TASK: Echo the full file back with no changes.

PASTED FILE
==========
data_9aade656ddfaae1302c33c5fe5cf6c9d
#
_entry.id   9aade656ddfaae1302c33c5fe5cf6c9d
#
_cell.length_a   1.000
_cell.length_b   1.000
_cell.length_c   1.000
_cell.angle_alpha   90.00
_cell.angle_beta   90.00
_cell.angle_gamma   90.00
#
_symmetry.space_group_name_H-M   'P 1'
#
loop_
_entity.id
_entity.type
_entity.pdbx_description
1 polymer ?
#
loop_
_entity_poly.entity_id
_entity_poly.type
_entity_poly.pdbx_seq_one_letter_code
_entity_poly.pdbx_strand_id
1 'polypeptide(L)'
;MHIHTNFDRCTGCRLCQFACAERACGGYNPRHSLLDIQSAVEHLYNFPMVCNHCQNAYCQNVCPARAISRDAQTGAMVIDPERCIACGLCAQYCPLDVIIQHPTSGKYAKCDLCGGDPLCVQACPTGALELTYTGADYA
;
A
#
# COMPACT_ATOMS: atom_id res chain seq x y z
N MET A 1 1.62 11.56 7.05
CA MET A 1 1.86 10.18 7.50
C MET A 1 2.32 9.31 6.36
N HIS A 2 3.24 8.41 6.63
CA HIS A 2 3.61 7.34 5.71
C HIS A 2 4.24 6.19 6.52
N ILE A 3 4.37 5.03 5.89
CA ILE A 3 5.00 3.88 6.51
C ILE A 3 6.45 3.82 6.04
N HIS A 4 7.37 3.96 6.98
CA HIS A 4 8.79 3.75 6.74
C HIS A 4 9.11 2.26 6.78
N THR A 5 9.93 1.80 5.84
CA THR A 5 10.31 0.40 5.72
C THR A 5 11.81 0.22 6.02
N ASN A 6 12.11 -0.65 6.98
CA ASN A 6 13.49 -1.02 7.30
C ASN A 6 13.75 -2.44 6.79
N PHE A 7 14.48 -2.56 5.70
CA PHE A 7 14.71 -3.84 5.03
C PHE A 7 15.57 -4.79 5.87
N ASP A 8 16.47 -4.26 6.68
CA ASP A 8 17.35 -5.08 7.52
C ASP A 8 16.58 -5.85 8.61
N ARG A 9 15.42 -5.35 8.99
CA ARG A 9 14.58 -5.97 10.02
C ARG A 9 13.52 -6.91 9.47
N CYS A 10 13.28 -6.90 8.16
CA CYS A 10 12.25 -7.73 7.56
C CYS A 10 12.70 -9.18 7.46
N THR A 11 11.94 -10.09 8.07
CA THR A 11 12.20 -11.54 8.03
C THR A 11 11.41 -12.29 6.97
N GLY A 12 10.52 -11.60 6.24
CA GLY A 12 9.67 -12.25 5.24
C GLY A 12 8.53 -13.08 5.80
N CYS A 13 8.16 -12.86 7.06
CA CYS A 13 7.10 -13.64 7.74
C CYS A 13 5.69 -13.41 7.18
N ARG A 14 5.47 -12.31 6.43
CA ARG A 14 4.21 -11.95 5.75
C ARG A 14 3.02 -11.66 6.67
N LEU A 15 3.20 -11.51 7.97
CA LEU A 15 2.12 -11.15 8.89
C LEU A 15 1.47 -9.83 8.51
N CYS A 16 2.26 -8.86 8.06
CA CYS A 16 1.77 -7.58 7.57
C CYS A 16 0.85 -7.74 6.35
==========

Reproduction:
data_9aade656ddfaae1302c33c5fe5cf6c9d
#
_entry.id   9aade656ddfaae1302c33c5fe5cf6c9d
#
_cell.length_a   1.000
_cell.length_b   1.000
_cell.length_c   1.000
_cell.angle_alpha   90.00
_cell.angle_beta   90.00
_cell.angle_gamma   90.00
#
_symmetry.space_group_name_H-M   'P 1'
#
loop_
_entity.id
_entity.type
_entity.pdbx_description
1 polymer ?
#
loop_
_entity_poly.entity_id
_entity_poly.type
_entity_poly.pdbx_seq_one_letter_code
_entity_poly.pdbx_strand_id
1 'polypeptide(L)'
;MHIHTNFDRCTGCRLCQFACAERACGGYNPRHSLLDIQSAVEHLYNFPMVCNHCQNAYCQNVCPARAISRDAQTGAMVIDPERCIACGLCAQYCPLDVIIQHPTSGKYAKCDLCGGDPLCVQACPTGALELTYTGADYA
;
A
#
# COMPACT_ATOMS: atom_id res chain seq x y z
N MET A 1 1.62 11.56 7.05
CA MET A 1 1.86 10.18 7.50
C MET A 1 2.32 9.31 6.36
N HIS A 2 3.24 8.41 6.63
CA HIS A 2 3.61 7.34 5.71
C HIS A 2 4.24 6.19 6.52
N ILE A 3 4.37 5.03 5.89
CA ILE A 3 5.00 3.88 6.51
C ILE A 3 6.45 3.82 6.04
N HIS A 4 7.37 3.96 6.98
CA HIS A 4 8.79 3.75 6.74
C HIS A 4 9.11 2.26 6.78
N THR A 5 9.93 1.80 5.84
CA THR A 5 10.31 0.40 5.72
C THR A 5 11.81 0.22 6.02
N ASN A 6 12.11 -0.65 6.98
CA ASN A 6 13.49 -1.02 7.30
C ASN A 6 13.75 -2.44 6.79
N PHE A 7 14.48 -2.56 5.70
CA PHE A 7 14.71 -3.84 5.03
C PHE A 7 15.57 -4.79 5.87
N ASP A 8 16.47 -4.26 6.68
CA ASP A 8 17.35 -5.08 7.52
C ASP A 8 16.58 -5.85 8.61
N ARG A 9 15.42 -5.35 8.99
CA ARG A 9 14.58 -5.97 10.02
C ARG A 9 13.52 -6.91 9.47
N CYS A 10 13.28 -6.90 8.16
CA CYS A 10 12.25 -7.73 7.56
C CYS A 10 12.70 -9.18 7.46
N THR A 11 11.94 -10.09 8.07
CA THR A 11 12.20 -11.54 8.03
C THR A 11 11.41 -12.29 6.97
N GLY A 12 10.52 -11.60 6.24
CA GLY A 12 9.67 -12.25 5.24
C GLY A 12 8.53 -13.08 5.80
N CYS A 13 8.16 -12.86 7.06
CA CYS A 13 7.10 -13.64 7.74
C CYS A 13 5.69 -13.41 7.18
N ARG A 14 5.47 -12.31 6.43
CA ARG A 14 4.21 -11.95 5.75
C ARG A 14 3.02 -11.66 6.67
N LEU A 15 3.20 -11.51 7.97
CA LEU A 15 2.12 -11.15 8.89
C LEU A 15 1.47 -9.83 8.51
N CYS A 16 2.26 -8.86 8.06
CA CYS A 16 1.77 -7.58 7.57
C CYS A 16 0.85 -7.74 6.35